These wood storks are some of the hundreds of storks now nesting at Harris Neck National Wildlife Refuge on the Georgia coast. The wood stork once faced extinction but has made a remarkable comeback thanks to conservation efforts at Harris Neck and other refuges around the Southeast. PHOTO CREDIT: Charles Seabrook

Georgia refuge helped save wood stork from extincton

Thirty-five years ago, wildlife scientists feared that the wood stork, a large wading bird of Southeast swamps, would be extinct by 2000 unless the species made a remarkable recovery.

The lanky, bald-headed bird, North America’s only breeding stork species, was put on the federal Endangered Species List. State and federal wildlife managers in Georgia and elsewhere then undertook intense conservation efforts to prevent the bird from passing into oblivion.

Those efforts paid off. The wood stork was upgraded in 2014 from endangered to threatened, an indication that it no longer faces extinction — another great success story of the Endangered Species Act.

That was evident last week when we visited the 2,800-acre Harris Neck National Wildlife Refuge in coastal McIntosh County, about 50 miles south of Savannah. In a noisy, smelly rookery, hundreds of wood storks were tending white, downy babies in nests built in trees and shrubs surrounding the refuge’s 50-acre Woody Pond, and on the small, bushy islands that dot the pond.

The man-made pond, fed by well water, has played — and continues to play — a pivotal role in the stork’s recovery. In the late 1980s, biologists undertook several efforts, including designing and building artificial nest platforms and planting cypress trees, to lure the storks there and protect them from predators.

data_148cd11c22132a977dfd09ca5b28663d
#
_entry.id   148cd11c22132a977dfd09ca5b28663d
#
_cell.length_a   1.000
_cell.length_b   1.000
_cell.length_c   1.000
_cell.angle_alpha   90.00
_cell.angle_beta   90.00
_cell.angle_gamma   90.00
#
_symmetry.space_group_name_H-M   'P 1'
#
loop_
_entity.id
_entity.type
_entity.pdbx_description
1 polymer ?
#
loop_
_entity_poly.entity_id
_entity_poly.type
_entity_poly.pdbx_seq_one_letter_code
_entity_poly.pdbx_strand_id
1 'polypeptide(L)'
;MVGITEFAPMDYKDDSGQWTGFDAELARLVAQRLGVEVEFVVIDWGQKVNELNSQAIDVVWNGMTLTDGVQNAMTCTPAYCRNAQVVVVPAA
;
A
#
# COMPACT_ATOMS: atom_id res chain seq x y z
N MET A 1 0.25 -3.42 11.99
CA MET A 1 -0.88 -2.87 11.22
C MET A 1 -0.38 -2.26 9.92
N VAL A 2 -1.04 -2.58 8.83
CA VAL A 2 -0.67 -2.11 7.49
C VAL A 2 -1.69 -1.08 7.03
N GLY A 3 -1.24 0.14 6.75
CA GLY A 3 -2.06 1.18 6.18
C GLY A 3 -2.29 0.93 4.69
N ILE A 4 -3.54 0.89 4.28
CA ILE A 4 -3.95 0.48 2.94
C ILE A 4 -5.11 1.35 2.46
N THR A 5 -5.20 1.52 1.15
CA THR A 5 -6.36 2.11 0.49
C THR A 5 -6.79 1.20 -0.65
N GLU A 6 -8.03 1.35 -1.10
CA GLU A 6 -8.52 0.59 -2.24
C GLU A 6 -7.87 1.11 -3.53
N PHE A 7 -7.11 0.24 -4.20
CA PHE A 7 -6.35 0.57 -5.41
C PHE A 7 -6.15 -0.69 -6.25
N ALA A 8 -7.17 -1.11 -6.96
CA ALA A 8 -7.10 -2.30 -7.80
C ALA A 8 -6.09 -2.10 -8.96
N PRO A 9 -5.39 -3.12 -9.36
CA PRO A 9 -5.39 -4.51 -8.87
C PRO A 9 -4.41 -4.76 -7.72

Now, with more than 400 pairs of nesting wood storks, Woody Pond is Georgia’s largest stork rookery and one of the most important in the Southeast, says the U.S. Fish and Wildlife Service.

The refuge is now called a “stepping stone” for bolstering stork populations. Many of the stork babies reared there this spring, for instance, will disperse north and perhaps help establish new breeding colonies elsewhere in the Southeast.

IN THE SKY: From David Dundee, Tellus Science Museum astronomer: The Eta Aquarid meteor shower will reach a peak of 60 meteors per hour this weekend — in the southeast from about 3 a.m. until dawn. Mercury is low in the east just before dawn. Venus is in the west at dusk and sets about two hours later. Mars rises out of the east around midnight and will appear near the moon tonight. Jupiter is in the east at dusk. Saturn rises in the east around midnight.

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